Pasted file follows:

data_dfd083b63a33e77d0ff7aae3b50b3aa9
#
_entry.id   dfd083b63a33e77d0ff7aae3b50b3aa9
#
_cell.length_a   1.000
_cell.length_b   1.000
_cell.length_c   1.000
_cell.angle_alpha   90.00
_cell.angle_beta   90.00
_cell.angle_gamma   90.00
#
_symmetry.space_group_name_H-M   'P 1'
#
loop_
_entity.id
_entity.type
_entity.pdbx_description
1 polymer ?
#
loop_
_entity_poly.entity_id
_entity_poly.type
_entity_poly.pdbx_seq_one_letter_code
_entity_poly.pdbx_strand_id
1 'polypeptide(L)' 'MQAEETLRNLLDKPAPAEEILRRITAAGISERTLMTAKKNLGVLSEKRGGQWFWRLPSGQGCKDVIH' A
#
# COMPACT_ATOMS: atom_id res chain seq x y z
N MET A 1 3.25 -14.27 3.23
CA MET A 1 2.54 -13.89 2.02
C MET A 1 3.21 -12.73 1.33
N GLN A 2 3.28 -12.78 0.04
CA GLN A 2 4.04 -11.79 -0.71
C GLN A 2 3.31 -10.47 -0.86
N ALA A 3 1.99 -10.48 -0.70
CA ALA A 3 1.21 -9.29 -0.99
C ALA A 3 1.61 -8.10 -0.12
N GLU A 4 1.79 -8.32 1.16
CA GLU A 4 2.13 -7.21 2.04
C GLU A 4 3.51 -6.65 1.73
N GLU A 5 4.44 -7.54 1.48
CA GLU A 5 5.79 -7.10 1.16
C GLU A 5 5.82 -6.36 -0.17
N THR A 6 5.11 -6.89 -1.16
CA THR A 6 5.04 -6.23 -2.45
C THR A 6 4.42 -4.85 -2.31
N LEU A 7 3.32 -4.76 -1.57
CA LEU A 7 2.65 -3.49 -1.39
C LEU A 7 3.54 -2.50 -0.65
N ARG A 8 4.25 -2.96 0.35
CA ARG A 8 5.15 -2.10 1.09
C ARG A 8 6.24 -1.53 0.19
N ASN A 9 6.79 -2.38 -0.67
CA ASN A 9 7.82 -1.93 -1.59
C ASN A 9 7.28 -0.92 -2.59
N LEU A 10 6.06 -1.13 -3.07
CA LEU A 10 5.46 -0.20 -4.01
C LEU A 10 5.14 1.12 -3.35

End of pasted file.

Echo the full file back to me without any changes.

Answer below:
data_dfd083b63a33e77d0ff7aae3b50b3aa9
#
_entry.id   dfd083b63a33e77d0ff7aae3b50b3aa9
#
_cell.length_a   1.000
_cell.length_b   1.000
_cell.length_c   1.000
_cell.angle_alpha   90.00
_cell.angle_beta   90.00
_cell.angle_gamma   90.00
#
_symmetry.space_group_name_H-M   'P 1'
#
loop_
_entity.id
_entity.type
_entity.pdbx_description
1 polymer ?
#
loop_
_entity_poly.entity_id
_entity_poly.type
_entity_poly.pdbx_seq_one_letter_code
_entity_poly.pdbx_strand_id
1 'polypeptide(L)' 'MQAEETLRNLLDKPAPAEEILRRITAAGISERTLMTAKKNLGVLSEKRGGQWFWRLPSGQGCKDVIH' A
#
# COMPACT_ATOMS: atom_id res chain seq x y z
N MET A 1 3.25 -14.27 3.23
CA MET A 1 2.54 -13.89 2.02
C MET A 1 3.21 -12.73 1.33
N GLN A 2 3.28 -12.78 0.04
CA GLN A 2 4.04 -11.79 -0.71
C GLN A 2 3.31 -10.47 -0.86
N ALA A 3 1.99 -10.48 -0.70
CA ALA A 3 1.21 -9.29 -0.99
C ALA A 3 1.61 -8.10 -0.12
N GLU A 4 1.79 -8.32 1.16
CA GLU A 4 2.13 -7.21 2.04
C GLU A 4 3.51 -6.65 1.73
N GLU A 5 4.44 -7.54 1.48
CA GLU A 5 5.79 -7.10 1.16
C GLU A 5 5.82 -6.36 -0.17
N THR A 6 5.11 -6.89 -1.16
CA THR A 6 5.04 -6.23 -2.45
C THR A 6 4.42 -4.85 -2.31
N LEU A 7 3.32 -4.76 -1.57
CA LEU A 7 2.65 -3.49 -1.39
C LEU A 7 3.54 -2.50 -0.65
N ARG A 8 4.25 -2.96 0.35
CA ARG A 8 5.15 -2.10 1.09
C ARG A 8 6.24 -1.53 0.19
N ASN A 9 6.79 -2.38 -0.67
CA ASN A 9 7.82 -1.93 -1.59
C ASN A 9 7.28 -0.92 -2.59
N LEU A 10 6.06 -1.13 -3.07
CA LEU A 10 5.46 -0.20 -4.01
C LEU A 10 5.14 1.12 -3.35